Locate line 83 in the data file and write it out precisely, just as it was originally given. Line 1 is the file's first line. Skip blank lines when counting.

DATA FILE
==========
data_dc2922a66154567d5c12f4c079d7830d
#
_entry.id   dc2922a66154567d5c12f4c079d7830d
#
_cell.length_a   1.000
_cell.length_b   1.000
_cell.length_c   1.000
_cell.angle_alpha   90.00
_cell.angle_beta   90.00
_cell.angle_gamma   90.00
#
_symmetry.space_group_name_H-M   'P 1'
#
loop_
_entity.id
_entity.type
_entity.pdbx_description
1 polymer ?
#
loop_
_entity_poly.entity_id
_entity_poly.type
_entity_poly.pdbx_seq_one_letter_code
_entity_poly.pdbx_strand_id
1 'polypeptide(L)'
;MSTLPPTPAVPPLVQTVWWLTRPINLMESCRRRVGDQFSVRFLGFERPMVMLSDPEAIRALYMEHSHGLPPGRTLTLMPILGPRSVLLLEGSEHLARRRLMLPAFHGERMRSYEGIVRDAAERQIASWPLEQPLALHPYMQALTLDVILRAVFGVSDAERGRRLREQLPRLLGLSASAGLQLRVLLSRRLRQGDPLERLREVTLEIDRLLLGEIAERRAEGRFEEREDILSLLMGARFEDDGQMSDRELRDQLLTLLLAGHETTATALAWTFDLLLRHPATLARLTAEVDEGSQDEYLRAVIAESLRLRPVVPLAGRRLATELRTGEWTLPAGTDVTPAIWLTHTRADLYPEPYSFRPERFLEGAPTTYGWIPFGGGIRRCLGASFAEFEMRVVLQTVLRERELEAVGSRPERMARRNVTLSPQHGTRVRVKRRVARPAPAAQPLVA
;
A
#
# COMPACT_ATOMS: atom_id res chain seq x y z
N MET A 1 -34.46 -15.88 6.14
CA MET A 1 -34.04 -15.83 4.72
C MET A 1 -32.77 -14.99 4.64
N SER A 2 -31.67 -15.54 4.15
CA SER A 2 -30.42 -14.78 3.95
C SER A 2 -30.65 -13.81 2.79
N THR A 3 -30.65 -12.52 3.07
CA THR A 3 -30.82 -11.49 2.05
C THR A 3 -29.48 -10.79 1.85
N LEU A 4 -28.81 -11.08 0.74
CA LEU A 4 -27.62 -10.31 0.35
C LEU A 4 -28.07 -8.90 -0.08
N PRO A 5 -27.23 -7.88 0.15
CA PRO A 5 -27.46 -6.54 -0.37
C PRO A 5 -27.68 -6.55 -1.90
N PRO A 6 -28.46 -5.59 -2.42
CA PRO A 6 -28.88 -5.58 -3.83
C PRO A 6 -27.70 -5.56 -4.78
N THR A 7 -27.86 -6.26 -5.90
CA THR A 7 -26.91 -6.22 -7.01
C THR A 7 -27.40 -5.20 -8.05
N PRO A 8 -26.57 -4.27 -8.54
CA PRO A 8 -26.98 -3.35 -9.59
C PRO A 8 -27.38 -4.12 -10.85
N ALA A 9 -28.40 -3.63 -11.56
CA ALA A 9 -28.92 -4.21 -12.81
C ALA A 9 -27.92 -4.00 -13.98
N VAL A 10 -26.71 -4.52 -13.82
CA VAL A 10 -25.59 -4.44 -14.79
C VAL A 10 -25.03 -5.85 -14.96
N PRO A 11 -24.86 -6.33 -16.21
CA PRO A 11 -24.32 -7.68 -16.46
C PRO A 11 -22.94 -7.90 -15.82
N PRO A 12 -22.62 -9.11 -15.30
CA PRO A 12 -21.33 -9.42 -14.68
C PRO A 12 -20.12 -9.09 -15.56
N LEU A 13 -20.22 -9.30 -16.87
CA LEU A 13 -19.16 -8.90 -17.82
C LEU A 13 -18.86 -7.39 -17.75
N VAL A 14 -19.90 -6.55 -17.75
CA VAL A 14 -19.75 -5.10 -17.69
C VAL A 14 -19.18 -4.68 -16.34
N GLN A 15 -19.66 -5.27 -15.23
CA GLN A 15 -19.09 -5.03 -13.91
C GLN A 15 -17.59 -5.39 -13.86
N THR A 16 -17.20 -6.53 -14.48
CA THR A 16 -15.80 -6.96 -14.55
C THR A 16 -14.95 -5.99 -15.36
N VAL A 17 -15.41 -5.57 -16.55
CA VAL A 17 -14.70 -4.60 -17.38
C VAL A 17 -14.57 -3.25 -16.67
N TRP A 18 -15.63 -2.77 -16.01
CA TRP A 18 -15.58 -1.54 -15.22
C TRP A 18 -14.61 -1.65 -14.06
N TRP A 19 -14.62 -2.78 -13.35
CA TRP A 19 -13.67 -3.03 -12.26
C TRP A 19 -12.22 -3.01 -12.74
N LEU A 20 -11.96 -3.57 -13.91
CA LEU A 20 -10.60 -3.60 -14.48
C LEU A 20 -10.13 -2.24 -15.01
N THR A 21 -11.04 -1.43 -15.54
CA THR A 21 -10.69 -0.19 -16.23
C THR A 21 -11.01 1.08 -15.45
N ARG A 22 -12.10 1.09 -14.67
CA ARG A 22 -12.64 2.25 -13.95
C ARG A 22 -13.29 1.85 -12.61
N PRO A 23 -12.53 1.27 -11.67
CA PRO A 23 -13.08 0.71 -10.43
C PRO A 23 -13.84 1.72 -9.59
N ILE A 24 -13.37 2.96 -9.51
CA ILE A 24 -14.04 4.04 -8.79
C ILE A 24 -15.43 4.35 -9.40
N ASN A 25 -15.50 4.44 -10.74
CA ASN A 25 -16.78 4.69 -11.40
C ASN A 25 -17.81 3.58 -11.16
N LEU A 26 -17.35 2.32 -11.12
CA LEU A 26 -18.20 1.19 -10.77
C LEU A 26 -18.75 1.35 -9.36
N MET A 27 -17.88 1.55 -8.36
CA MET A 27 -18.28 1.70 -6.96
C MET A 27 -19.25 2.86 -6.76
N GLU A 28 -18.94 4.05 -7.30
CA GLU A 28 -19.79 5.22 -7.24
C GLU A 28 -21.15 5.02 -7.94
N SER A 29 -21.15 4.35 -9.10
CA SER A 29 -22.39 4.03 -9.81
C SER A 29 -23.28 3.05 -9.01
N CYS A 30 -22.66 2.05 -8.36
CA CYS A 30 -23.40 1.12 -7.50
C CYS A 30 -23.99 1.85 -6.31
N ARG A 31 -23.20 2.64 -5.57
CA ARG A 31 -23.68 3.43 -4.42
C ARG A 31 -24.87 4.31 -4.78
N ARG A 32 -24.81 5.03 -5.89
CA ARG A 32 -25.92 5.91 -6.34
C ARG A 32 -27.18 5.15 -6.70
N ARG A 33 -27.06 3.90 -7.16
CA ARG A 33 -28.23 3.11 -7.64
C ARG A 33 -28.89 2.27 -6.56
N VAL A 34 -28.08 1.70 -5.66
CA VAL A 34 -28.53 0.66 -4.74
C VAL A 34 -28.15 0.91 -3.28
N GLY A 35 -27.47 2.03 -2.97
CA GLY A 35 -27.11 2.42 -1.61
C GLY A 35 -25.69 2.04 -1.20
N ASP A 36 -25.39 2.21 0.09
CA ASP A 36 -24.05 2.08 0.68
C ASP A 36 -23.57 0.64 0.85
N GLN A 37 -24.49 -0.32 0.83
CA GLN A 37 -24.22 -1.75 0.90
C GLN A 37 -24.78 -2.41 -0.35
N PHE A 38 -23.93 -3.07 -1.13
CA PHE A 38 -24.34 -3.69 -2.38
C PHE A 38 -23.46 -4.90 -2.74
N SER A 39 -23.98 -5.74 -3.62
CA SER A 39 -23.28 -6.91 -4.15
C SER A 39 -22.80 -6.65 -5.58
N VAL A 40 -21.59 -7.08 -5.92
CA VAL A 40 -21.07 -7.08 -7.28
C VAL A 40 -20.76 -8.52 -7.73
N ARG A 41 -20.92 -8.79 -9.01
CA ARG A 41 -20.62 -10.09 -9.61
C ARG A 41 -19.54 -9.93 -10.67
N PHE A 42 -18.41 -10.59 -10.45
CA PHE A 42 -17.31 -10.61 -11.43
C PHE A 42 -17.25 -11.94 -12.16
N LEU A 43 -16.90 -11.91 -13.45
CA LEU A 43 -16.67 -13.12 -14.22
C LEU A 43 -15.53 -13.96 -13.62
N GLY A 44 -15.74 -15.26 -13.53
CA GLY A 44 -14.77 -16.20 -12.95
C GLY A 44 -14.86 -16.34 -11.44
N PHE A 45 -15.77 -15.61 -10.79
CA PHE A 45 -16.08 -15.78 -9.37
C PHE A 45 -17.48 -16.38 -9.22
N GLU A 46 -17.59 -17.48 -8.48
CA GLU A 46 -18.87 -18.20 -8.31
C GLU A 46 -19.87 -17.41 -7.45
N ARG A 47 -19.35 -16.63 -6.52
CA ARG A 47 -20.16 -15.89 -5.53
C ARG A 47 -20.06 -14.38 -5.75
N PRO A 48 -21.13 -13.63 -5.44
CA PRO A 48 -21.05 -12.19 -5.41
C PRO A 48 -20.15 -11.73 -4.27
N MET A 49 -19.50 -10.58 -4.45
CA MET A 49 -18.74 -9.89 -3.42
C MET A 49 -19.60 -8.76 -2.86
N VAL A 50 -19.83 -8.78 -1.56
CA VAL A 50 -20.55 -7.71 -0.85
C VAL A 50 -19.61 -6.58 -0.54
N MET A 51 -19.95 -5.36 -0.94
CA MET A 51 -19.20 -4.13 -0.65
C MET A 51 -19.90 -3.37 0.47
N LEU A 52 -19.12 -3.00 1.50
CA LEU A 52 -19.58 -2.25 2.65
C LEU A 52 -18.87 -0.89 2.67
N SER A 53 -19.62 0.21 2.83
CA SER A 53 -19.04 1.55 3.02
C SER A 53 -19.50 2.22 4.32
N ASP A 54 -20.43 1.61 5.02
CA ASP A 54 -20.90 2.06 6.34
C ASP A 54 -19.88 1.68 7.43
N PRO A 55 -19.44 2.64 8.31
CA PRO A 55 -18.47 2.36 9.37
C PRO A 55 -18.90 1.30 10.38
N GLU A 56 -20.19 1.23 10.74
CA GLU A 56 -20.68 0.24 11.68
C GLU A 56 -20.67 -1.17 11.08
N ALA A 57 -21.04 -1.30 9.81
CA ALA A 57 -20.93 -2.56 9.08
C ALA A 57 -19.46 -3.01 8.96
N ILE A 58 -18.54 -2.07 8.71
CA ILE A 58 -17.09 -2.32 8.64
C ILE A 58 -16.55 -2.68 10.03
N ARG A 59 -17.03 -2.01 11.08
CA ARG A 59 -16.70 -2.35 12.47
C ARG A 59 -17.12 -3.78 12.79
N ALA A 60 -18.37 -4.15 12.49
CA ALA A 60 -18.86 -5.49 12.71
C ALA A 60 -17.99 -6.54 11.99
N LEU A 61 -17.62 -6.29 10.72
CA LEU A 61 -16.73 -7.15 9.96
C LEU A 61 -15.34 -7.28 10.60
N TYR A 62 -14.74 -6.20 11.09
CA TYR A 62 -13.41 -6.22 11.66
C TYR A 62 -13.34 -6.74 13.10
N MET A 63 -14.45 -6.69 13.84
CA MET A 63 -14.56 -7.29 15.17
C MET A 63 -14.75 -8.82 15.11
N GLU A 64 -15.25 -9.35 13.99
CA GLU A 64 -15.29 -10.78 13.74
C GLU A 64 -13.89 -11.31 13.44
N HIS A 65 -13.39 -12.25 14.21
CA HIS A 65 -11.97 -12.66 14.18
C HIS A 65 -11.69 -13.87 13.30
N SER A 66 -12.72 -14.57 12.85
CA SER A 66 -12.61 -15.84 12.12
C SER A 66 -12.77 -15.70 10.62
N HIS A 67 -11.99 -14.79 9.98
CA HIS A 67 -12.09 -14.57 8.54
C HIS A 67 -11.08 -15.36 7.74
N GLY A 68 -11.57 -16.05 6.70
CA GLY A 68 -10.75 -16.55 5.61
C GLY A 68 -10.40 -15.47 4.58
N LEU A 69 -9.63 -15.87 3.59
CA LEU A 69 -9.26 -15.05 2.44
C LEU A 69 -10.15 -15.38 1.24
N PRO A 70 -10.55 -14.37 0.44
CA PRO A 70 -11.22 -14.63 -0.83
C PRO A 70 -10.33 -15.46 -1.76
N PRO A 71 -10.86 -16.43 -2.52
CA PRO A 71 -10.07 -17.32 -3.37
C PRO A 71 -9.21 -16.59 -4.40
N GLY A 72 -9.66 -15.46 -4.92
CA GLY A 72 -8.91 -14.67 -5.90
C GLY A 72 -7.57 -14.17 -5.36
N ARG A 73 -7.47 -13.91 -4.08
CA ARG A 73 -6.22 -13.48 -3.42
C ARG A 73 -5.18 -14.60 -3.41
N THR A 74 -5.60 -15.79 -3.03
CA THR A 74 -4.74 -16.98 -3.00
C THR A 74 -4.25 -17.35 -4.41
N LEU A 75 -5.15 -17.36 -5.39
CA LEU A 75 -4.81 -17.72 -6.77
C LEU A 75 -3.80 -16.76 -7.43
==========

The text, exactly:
CA TRP A 18 -15.58 -1.54 -15.22